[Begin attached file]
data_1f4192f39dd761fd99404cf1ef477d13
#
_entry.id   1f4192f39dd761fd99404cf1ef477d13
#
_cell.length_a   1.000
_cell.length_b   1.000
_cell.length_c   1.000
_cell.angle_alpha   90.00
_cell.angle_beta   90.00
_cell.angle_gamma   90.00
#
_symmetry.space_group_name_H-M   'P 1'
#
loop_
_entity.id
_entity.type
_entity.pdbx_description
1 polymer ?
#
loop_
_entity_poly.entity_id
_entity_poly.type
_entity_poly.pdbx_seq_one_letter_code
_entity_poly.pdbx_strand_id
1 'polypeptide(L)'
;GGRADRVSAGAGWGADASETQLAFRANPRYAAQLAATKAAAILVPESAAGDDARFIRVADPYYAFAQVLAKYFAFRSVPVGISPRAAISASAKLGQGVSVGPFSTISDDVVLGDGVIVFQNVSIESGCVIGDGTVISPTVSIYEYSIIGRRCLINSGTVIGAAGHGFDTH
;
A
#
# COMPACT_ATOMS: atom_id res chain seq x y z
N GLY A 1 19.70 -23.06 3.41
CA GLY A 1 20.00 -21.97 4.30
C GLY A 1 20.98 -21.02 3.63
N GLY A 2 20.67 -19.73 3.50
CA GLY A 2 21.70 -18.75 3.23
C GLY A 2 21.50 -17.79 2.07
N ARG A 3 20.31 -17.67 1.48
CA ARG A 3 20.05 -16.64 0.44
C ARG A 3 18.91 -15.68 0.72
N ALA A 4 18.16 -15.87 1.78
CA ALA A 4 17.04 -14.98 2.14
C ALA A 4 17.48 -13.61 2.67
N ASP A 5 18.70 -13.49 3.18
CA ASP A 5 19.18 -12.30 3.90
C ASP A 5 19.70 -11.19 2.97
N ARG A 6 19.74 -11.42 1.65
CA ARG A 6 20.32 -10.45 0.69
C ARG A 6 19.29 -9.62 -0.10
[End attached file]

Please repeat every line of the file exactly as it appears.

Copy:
data_1f4192f39dd761fd99404cf1ef477d13
#
_entry.id   1f4192f39dd761fd99404cf1ef477d13
#
_cell.length_a   1.000
_cell.length_b   1.000
_cell.length_c   1.000
_cell.angle_alpha   90.00
_cell.angle_beta   90.00
_cell.angle_gamma   90.00
#
_symmetry.space_group_name_H-M   'P 1'
#
loop_
_entity.id
_entity.type
_entity.pdbx_description
1 polymer ?
#
loop_
_entity_poly.entity_id
_entity_poly.type
_entity_poly.pdbx_seq_one_letter_code
_entity_poly.pdbx_strand_id
1 'polypeptide(L)'
;GGRADRVSAGAGWGADASETQLAFRANPRYAAQLAATKAAAILVPESAAGDDARFIRVADPYYAFAQVLAKYFAFRSVPVGISPRAAISASAKLGQGVSVGPFSTISDDVVLGDGVIVFQNVSIESGCVIGDGTVISPTVSIYEYSIIGRRCLINSGTVIGAAGHGFDTH
;
A
#
# COMPACT_ATOMS: atom_id res chain seq x y z
N GLY A 1 19.70 -23.06 3.41
CA GLY A 1 20.00 -21.97 4.30
C GLY A 1 20.98 -21.02 3.63
N GLY A 2 20.67 -19.73 3.50
CA GLY A 2 21.70 -18.75 3.23
C GLY A 2 21.50 -17.79 2.07
N ARG A 3 20.31 -17.67 1.48
CA ARG A 3 20.05 -16.64 0.44
C ARG A 3 18.91 -15.68 0.72
N ALA A 4 18.16 -15.87 1.78
CA ALA A 4 17.04 -14.98 2.14
C ALA A 4 17.48 -13.61 2.67
N ASP A 5 18.70 -13.49 3.18
CA ASP A 5 19.18 -12.30 3.90
C ASP A 5 19.70 -11.19 2.97
N ARG A 6 19.74 -11.42 1.65
CA ARG A 6 20.32 -10.45 0.69
C ARG A 6 19.29 -9.62 -0.10